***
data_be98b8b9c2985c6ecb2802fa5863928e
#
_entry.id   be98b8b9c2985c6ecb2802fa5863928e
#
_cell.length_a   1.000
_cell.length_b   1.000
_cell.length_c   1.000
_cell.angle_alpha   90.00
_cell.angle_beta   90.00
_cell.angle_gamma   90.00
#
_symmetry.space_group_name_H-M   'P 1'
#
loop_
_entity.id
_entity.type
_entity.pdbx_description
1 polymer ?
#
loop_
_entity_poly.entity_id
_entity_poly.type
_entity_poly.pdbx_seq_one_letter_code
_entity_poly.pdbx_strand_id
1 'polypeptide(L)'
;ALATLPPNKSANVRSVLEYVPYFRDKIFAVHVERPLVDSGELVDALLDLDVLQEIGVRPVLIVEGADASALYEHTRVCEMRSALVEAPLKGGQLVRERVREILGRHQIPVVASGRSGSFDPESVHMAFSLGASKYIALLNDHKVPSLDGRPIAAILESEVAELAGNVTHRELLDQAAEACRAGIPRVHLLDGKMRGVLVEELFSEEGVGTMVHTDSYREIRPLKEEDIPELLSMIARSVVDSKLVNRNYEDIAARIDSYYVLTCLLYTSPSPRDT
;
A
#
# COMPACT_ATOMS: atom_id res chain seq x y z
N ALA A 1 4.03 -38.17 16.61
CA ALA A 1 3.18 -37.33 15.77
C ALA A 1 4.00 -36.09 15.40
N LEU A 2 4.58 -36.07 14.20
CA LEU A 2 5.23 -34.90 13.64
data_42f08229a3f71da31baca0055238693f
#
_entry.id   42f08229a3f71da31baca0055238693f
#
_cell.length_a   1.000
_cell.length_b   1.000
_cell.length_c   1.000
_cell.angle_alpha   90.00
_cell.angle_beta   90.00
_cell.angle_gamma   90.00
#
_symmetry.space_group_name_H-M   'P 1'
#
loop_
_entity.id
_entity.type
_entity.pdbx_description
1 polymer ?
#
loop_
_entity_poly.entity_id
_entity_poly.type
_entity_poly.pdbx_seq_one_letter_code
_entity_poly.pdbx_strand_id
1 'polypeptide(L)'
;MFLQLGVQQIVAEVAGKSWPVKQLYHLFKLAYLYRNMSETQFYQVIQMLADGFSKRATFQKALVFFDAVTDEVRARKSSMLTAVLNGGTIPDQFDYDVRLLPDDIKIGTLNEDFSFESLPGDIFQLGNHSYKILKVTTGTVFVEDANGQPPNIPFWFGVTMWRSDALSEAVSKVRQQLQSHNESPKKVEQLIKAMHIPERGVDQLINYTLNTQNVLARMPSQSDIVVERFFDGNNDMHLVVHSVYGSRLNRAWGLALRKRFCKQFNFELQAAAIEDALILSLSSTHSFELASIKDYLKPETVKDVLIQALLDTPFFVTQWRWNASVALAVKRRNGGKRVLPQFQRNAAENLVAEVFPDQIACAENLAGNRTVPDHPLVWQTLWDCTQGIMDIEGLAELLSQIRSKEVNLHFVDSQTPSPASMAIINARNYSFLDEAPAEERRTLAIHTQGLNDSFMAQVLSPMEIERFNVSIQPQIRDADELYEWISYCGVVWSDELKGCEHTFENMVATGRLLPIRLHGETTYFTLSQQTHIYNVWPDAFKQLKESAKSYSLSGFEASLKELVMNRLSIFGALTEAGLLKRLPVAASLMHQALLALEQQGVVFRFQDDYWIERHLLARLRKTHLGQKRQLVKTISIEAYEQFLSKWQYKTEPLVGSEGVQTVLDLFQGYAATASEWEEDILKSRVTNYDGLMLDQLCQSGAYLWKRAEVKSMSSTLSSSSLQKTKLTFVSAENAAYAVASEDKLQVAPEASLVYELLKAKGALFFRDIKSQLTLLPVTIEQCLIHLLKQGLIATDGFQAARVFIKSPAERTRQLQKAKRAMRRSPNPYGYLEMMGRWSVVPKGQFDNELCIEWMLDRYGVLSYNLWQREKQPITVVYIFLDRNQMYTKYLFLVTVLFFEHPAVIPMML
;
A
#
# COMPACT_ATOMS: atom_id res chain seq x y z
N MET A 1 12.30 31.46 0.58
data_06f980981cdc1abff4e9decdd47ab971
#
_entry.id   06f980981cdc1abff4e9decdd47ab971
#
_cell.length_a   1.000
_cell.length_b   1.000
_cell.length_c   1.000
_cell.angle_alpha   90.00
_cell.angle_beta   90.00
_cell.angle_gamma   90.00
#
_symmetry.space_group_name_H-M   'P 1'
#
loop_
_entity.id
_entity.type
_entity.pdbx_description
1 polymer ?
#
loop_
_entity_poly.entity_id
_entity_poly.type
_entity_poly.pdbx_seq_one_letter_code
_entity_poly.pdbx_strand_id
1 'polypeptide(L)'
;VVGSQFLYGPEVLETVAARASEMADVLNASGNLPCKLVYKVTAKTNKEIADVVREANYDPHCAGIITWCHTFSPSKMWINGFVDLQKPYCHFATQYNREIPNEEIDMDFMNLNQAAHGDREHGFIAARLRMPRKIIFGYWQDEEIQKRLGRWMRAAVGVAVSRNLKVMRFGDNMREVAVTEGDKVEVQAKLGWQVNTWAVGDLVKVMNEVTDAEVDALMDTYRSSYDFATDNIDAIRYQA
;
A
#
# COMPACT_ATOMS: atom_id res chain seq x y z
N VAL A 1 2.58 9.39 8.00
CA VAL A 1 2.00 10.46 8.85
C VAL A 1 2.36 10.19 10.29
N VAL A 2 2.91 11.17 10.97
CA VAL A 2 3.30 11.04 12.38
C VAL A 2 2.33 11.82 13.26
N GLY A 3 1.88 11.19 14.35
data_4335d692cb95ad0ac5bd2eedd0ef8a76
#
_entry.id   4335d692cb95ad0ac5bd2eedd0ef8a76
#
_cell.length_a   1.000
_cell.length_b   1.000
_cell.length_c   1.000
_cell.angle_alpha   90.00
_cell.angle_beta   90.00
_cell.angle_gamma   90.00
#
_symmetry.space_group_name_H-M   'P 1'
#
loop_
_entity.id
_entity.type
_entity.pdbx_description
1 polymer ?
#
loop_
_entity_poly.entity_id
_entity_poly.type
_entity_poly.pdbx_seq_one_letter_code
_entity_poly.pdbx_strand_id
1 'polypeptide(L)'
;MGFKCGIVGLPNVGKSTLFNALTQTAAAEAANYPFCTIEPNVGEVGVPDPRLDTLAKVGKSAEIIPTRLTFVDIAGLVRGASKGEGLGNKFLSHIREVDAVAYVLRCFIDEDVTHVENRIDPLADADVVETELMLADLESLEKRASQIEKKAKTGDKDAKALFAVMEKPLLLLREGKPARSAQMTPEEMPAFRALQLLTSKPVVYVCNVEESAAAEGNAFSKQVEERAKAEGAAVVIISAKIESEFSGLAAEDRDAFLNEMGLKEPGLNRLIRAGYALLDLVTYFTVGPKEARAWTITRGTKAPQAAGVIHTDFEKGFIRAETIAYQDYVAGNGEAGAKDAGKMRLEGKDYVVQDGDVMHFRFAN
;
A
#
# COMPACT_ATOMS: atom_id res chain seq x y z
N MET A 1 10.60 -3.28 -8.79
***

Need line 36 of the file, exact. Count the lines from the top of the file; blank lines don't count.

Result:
data_42f08229a3f71da31baca0055238693f